Saturday, January 27, 2024

Antarctica 2023-4 - Day 8 - 1/2/2024 - Croft Bay & Devil Island

It was an early morning, with breakfast starting at 6:30am and disembarkation starting around 8:30am. We were still on for the day paddle - basically, paddling in inflatable kayaks - and met in the reception area at 8:20am. Like the kayakers, day paddlers are given dry suits to wear over our internal layers. The instruction and preparation process took a while, but we eventually made it down to board a zodiac. The guides were Chris and Marissa, who just happened to be a couple. The zodiac had 5 inflatable tandem kayaks and 1 regular solo kayak tethered to it. Chris drove us out to some open water, and then we began boarding the kayaks.

I took the front seat of our kayak while Fran took the back. This was my first time in any sort of kayak, and I was initially not good at all. Enough so that Fran at one point told me to stop paddling so she could figure things out herself. I feel like I improved over the course of the 2 or so hours, though, and we were probably the second fastest kayak (vs fourth-ish initially) by the end. More importantly, the paddle was quite spectacular despite my initial learning curve frustrations. We spent a lot of the time paddling through grease ice - the thin layer of flexible ice that forms on top of water as it starts to freeze; this only made the learning curve steeper. In some cases Chris used the zodiac to break a path through the ice for us to follow. The weather was great - sunny and calm - so I ended up taking off my gloves and using just the paddling pogies. The harder than expected ice work and the sunny weather (still around freezing temperature-wise, though) meant that I worked up quite a sweat by the time that we were done. We hopped back on zodiac and Chris drove us back to the ship.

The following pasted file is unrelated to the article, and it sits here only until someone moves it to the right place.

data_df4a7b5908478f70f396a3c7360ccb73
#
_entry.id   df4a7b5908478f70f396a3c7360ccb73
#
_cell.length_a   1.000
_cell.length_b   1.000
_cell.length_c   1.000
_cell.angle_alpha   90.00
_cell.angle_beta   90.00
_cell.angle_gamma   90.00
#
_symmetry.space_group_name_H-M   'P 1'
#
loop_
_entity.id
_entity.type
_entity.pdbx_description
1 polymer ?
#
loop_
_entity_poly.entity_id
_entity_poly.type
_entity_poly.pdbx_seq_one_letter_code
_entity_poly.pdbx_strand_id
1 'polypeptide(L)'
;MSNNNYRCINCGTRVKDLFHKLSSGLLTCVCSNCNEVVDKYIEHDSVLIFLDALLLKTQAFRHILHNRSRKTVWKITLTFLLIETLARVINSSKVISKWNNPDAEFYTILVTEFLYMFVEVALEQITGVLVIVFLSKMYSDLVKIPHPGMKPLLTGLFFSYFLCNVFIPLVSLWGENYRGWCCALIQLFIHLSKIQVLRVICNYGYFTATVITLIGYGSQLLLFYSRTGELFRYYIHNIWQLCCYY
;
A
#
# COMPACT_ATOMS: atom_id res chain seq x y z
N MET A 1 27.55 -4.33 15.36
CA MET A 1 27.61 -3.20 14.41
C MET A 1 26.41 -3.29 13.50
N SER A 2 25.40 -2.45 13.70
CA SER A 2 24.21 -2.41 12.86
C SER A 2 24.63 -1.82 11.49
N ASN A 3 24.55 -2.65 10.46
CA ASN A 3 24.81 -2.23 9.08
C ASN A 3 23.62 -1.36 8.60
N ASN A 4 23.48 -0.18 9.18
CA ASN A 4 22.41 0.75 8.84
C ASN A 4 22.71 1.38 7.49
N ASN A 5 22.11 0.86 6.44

Day paddle on inflatable kayak

Because we were paddling, we missed out on the regular zodiac excursion. From what we later heard, we didn’t miss much, as they made a relatively simple split landing (half on land, half cruising; then switch) without a ton to see. The original hope was to make a landing on the fast ice at the south end of Croft Bay, but the scouts had found it not strong enough to hold the big groups.

The second outing of the day was another split landing, this time at Devil Island. The island is home to a large Adélie penguin rookery. We were in the second mud room group, so we were one of the first to disembark around 3:45pm. The first half went to land while the other half cruised, and then they switched after an hour on shore. A flag route was set up along the rocky beach, leading right into the penguin colony. We were directed to stay 5 meters away from any penguins, though this was pretty much impossible at times (and some people weren’t trying too hard to meet that guidance), and to walk at “penguin pace”. They also had us move in clusters at penguin pace so as to minimize blocking of the penguins’ paths between the water and their nesting areas. I had mixed feelings about this landing - while it was certainly nice to be so close to the penguins, it was obvious that we were disrupting them (even if without any significant long term impact) on their home turf. The zodiac cruise after the landing was nice, but less of a spectacle than the landing.

Devil Island

The plan for tomorrow includes two more landing attempts within the islands at the boundary of the Weddell Sea before we head over to the western side of the peninsula. However, there’s a chance that the high winds forecasted for tomorrow afternoon could cause that outing to be cancelled; the wind has already started picking up tonight. In any case, there will be an early start once again tomorrow. The post-dinner activity was a talk by one of the guides who spent the last summer and winter working in inland Antarctica for the US Antarctic Program, primarily at McMurdo Station.


My favorite pictures from the trip can be found here.

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